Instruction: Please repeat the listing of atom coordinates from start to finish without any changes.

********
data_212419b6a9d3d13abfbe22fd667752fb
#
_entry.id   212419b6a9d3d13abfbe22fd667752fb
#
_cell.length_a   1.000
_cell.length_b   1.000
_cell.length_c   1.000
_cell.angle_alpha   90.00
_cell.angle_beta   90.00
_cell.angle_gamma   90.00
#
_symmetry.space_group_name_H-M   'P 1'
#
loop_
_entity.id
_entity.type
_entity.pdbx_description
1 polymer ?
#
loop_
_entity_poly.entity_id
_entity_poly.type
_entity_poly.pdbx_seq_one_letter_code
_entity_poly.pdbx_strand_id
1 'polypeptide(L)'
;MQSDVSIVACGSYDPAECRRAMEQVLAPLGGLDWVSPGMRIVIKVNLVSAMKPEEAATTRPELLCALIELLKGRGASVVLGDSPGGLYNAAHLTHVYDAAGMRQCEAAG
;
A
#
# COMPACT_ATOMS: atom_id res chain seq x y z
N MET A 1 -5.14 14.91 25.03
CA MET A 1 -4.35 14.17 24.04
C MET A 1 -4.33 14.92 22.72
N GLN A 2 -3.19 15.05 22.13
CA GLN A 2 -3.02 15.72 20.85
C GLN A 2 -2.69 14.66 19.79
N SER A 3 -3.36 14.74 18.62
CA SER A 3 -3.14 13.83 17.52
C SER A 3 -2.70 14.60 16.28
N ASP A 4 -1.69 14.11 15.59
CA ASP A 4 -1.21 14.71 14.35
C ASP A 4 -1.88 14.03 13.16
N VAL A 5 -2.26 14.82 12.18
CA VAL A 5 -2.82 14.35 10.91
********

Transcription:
data_212419b6a9d3d13abfbe22fd667752fb
#
_entry.id   212419b6a9d3d13abfbe22fd667752fb
#
_cell.length_a   1.000
_cell.length_b   1.000
_cell.length_c   1.000
_cell.angle_alpha   90.00
_cell.angle_beta   90.00
_cell.angle_gamma   90.00
#
_symmetry.space_group_name_H-M   'P 1'
#
loop_
_entity.id
_entity.type
_entity.pdbx_description
1 polymer ?
#
loop_
_entity_poly.entity_id
_entity_poly.type
_entity_poly.pdbx_seq_one_letter_code
_entity_poly.pdbx_strand_id
1 'polypeptide(L)'
;MQSDVSIVACGSYDPAECRRAMEQVLAPLGGLDWVSPGMRIVIKVNLVSAMKPEEAATTRPELLCALIELLKGRGASVVLGDSPGGLYNAAHLTHVYDAAGMRQCEAAG
;
A
#
# COMPACT_ATOMS: atom_id res chain seq x y z
N MET A 1 -5.14 14.91 25.03
CA MET A 1 -4.35 14.17 24.04
C MET A 1 -4.33 14.92 22.72
N GLN A 2 -3.19 15.05 22.13
CA GLN A 2 -3.02 15.72 20.85
C GLN A 2 -2.69 14.66 19.79
N SER A 3 -3.36 14.74 18.62
CA SER A 3 -3.14 13.83 17.52
C SER A 3 -2.70 14.60 16.28
N ASP A 4 -1.69 14.11 15.59
CA ASP A 4 -1.21 14.71 14.35
C ASP A 4 -1.88 14.03 13.16
N VAL A 5 -2.26 14.82 12.18
CA VAL A 5 -2.82 14.35 10.91